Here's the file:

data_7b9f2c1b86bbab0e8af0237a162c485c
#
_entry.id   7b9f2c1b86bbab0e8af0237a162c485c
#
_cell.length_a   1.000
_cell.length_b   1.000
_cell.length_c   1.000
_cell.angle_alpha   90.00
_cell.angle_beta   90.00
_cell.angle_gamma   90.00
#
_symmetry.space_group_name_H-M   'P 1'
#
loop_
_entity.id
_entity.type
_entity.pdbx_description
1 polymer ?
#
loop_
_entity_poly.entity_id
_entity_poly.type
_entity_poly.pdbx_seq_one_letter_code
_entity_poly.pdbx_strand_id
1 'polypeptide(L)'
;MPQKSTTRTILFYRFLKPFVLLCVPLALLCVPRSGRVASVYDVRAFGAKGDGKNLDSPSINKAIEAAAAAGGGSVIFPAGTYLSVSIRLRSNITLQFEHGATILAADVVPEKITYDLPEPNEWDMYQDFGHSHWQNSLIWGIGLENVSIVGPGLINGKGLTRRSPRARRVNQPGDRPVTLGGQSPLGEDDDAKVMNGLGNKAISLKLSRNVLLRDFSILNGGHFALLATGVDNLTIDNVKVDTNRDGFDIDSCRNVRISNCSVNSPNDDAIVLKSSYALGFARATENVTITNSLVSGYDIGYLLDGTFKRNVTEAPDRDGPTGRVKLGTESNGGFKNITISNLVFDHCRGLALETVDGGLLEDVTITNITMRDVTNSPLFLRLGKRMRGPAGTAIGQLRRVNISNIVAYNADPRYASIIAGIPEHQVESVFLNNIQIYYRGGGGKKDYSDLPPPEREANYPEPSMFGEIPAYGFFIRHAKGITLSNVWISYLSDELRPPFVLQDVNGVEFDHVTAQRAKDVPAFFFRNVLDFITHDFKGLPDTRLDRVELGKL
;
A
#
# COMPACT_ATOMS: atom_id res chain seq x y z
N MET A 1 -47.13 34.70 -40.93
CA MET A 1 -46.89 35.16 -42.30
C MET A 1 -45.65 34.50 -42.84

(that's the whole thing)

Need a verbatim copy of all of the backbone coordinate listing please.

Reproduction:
data_7b9f2c1b86bbab0e8af0237a162c485c
#
_entry.id   7b9f2c1b86bbab0e8af0237a162c485c
#
_cell.length_a   1.000
_cell.length_b   1.000
_cell.length_c   1.000
_cell.angle_alpha   90.00
_cell.angle_beta   90.00
_cell.angle_gamma   90.00
#
_symmetry.space_group_name_H-M   'P 1'
#
loop_
_entity.id
_entity.type
_entity.pdbx_description
1 polymer ?
#
loop_
_entity_poly.entity_id
_entity_poly.type
_entity_poly.pdbx_seq_one_letter_code
_entity_poly.pdbx_strand_id
1 'polypeptide(L)'
;MPQKSTTRTILFYRFLKPFVLLCVPLALLCVPRSGRVASVYDVRAFGAKGDGKNLDSPSINKAIEAAAAAGGGSVIFPAGTYLSVSIRLRSNITLQFEHGATILAADVVPEKITYDLPEPNEWDMYQDFGHSHWQNSLIWGIGLENVSIVGPGLINGKGLTRRSPRARRVNQPGDRPVTLGGQSPLGEDDDAKVMNGLGNKAISLKLSRNVLLRDFSILNGGHFALLATGVDNLTIDNVKVDTNRDGFDIDSCRNVRISNCSVNSPNDDAIVLKSSYALGFARATENVTITNSLVSGYDIGYLLDGTFKRNVTEAPDRDGPTGRVKLGTESNGGFKNITISNLVFDHCRGLALETVDGGLLEDVTITNITMRDVTNSPLFLRLGKRMRGPAGTAIGQLRRVNISNIVAYNADPRYASIIAGIPEHQVESVFLNNIQIYYRGGGGKKDYSDLPPPEREANYPEPSMFGEIPAYGFFIRHAKGITLSNVWISYLSDELRPPFVLQDVNGVEFDHVTAQRAKDVPAFFFRNVLDFITHDFKGLPDTRLDRVELGKL
;
A
#
# COMPACT_ATOMS: atom_id res chain seq x y z
N MET A 1 -47.13 34.70 -40.93
CA MET A 1 -46.89 35.16 -42.30
C MET A 1 -45.65 34.50 -42.84